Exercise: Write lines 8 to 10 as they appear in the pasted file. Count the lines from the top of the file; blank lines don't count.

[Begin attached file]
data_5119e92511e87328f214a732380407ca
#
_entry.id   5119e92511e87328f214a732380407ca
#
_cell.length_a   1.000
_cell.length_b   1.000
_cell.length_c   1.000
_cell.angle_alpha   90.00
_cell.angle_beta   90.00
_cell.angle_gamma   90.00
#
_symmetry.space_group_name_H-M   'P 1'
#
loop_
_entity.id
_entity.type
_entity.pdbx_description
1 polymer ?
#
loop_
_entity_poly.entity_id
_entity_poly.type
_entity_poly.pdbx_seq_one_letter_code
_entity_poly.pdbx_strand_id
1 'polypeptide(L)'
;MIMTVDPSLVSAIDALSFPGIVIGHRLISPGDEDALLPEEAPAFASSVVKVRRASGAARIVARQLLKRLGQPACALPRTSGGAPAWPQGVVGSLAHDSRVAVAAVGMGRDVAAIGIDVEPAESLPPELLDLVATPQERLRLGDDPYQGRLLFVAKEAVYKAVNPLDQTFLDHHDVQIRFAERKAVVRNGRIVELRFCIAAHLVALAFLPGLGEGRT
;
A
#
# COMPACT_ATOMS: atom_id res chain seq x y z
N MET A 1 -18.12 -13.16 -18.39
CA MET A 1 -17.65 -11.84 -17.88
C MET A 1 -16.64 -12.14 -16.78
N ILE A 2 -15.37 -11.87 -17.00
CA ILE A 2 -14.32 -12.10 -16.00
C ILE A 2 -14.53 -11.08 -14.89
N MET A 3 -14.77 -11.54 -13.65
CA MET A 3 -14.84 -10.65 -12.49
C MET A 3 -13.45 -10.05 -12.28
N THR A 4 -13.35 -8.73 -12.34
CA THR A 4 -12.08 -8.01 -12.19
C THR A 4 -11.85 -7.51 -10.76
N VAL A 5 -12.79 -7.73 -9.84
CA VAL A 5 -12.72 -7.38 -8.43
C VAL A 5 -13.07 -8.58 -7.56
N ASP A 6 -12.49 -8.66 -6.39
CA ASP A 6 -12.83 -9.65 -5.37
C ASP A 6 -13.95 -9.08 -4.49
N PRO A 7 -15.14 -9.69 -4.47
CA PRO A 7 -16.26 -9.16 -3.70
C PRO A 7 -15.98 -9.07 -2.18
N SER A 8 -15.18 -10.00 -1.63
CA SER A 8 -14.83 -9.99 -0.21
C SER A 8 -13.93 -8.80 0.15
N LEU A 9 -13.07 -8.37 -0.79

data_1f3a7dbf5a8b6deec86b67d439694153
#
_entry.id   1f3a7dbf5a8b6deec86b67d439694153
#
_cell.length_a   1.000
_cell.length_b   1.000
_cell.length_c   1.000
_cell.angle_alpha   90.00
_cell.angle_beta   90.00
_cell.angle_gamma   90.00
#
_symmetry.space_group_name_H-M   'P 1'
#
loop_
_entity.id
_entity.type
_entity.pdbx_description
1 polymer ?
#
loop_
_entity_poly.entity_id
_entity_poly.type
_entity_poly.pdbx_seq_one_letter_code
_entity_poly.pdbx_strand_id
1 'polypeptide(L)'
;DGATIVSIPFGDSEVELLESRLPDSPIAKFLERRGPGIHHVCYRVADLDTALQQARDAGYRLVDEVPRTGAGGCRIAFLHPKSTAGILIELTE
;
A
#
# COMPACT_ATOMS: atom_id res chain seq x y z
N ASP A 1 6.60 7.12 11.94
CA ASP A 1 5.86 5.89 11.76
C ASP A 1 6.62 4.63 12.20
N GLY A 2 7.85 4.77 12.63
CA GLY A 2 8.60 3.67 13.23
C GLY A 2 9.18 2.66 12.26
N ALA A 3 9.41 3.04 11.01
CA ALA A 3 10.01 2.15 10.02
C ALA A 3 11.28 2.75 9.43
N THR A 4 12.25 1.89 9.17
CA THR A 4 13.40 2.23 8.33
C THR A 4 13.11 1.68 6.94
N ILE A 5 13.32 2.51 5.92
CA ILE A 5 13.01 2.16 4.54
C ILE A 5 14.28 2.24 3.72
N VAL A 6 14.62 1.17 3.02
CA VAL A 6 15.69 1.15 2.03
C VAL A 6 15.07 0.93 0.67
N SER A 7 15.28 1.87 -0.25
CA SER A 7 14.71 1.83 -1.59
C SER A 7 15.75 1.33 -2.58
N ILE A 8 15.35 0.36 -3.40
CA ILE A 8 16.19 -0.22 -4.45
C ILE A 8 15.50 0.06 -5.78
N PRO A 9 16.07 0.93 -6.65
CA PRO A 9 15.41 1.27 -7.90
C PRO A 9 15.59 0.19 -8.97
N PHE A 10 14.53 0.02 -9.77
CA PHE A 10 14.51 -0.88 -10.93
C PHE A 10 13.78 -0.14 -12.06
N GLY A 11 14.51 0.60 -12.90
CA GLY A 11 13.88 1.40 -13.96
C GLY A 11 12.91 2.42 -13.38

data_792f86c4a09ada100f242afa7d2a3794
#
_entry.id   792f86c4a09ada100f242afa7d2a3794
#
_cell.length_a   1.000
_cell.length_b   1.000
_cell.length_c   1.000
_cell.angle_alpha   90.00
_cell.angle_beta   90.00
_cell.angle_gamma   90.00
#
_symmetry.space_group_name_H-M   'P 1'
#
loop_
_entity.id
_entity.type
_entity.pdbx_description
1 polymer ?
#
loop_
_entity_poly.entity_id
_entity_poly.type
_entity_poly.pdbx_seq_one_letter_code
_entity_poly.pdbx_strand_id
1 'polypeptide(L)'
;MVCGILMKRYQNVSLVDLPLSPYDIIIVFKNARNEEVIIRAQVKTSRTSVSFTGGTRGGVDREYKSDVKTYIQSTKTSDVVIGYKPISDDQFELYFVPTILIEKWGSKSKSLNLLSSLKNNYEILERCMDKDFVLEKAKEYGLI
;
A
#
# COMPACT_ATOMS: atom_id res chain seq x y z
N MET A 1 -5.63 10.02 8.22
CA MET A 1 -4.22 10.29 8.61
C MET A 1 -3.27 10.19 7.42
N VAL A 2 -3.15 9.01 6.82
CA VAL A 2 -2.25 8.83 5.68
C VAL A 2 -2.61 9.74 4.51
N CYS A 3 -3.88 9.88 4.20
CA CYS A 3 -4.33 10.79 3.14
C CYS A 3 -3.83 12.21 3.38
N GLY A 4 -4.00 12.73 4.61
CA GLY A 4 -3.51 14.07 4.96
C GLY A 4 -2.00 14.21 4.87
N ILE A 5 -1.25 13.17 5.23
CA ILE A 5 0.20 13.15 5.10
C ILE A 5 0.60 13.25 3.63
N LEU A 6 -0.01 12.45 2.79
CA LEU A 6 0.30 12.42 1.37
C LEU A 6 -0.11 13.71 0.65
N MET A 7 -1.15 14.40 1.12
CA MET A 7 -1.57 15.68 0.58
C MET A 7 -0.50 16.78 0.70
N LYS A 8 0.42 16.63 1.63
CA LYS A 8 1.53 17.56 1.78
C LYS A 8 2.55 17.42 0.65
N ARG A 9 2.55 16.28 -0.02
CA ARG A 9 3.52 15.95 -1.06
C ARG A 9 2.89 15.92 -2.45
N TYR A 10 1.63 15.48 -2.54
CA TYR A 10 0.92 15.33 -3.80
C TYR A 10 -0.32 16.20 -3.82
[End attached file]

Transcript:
_cell.angle_alpha   90.00
_cell.angle_beta   90.00
_cell.angle_gamma   90.00